"I believe in one day and someday and this perfect moment called Now."
"Even the silence
has a story to tell you.
Just listen. Listen."
In this book of verse, award-winning young adult author Jacqueline Woodson tells her story of growing up as an African-American in the 1960s and 1970s. Jacqueline was born in Ohio, but has fond memories of visiting her grandparents during the summer in South Carolina. When her parents separate, Jacqueline moves with her mother and older brother and sister first to her grandparents and later to New York City. Writing as a young girl, Jacqueline never feels quite at home in either place and experiences a growing awareness of the Civil Rights movement. She notices the difference from how her family is treated in New York compared to the prejudice that they face in South Carolina. Jacqueline has always enjoyed writing and learns to express herself and her feelings about her race through her writing of stories and poetry.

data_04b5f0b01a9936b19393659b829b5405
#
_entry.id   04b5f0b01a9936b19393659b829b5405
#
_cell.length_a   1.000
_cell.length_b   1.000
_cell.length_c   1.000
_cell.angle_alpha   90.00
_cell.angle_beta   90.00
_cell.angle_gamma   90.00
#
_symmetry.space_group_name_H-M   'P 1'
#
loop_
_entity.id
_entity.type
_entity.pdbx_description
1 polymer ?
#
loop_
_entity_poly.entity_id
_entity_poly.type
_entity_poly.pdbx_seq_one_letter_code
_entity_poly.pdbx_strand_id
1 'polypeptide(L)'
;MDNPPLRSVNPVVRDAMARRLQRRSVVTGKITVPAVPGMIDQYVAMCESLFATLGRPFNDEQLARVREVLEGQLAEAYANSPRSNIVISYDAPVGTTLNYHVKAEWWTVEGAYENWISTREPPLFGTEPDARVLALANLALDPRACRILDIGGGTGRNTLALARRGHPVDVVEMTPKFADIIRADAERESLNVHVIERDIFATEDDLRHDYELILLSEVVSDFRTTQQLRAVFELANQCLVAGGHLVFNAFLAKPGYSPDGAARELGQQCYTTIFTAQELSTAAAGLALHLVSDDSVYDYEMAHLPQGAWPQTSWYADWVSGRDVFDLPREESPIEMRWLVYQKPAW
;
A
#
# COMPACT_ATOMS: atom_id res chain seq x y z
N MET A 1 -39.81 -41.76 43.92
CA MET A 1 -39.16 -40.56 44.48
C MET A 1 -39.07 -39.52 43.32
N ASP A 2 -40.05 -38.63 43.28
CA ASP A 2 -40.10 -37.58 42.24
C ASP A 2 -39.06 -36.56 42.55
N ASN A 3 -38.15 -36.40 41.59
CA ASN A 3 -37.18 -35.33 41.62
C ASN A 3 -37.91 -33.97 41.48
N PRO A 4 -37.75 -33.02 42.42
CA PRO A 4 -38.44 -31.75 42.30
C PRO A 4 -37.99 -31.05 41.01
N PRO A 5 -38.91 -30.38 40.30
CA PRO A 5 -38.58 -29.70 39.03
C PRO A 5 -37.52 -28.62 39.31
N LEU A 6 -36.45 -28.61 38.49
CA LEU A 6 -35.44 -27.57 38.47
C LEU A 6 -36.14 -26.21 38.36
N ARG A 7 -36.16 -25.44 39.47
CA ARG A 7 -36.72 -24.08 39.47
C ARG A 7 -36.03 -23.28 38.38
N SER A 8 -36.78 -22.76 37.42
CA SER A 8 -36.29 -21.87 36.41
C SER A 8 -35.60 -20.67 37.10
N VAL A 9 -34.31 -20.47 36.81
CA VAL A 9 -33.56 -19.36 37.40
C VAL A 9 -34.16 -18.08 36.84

I really enjoyed this book. It was a quick read, but explored complex issues in a way that relates to young people. The lyrical style was very beautifully written and I really appreciated the author’s unique style and perspective of her childhood. I would highly recommend this book to young adults of all ages and I believe that many adults would enjoy this book as well.